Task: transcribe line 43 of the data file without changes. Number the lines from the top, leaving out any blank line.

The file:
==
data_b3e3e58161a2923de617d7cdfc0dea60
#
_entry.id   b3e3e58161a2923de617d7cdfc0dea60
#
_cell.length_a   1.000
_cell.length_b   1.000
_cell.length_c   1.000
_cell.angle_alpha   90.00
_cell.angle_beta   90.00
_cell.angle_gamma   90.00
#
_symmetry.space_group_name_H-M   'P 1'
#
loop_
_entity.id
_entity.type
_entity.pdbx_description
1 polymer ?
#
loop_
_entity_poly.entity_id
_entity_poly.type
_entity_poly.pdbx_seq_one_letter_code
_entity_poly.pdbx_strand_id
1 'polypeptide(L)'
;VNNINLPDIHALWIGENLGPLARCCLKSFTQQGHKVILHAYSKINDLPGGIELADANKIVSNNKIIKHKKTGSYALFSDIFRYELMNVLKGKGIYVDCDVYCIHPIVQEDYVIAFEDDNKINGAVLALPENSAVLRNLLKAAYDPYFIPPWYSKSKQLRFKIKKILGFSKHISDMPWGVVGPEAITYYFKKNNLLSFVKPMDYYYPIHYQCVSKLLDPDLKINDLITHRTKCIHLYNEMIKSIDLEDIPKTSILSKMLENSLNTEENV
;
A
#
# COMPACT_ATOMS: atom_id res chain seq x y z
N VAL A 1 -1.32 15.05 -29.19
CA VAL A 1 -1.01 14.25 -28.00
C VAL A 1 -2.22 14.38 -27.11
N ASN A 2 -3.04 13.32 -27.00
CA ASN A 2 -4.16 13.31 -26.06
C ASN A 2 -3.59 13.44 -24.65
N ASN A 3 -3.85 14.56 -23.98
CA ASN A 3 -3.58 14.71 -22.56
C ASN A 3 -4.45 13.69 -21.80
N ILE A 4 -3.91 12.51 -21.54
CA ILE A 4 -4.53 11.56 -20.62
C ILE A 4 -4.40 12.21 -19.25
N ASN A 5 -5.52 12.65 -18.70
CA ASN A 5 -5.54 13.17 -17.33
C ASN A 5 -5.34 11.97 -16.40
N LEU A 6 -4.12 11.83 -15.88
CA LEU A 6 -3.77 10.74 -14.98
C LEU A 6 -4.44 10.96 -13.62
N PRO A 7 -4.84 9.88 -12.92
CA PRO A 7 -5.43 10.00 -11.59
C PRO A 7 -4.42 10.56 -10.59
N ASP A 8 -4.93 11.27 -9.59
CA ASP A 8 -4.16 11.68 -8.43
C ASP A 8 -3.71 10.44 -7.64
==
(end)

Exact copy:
N ASN A 5 -5.52 12.65 -18.70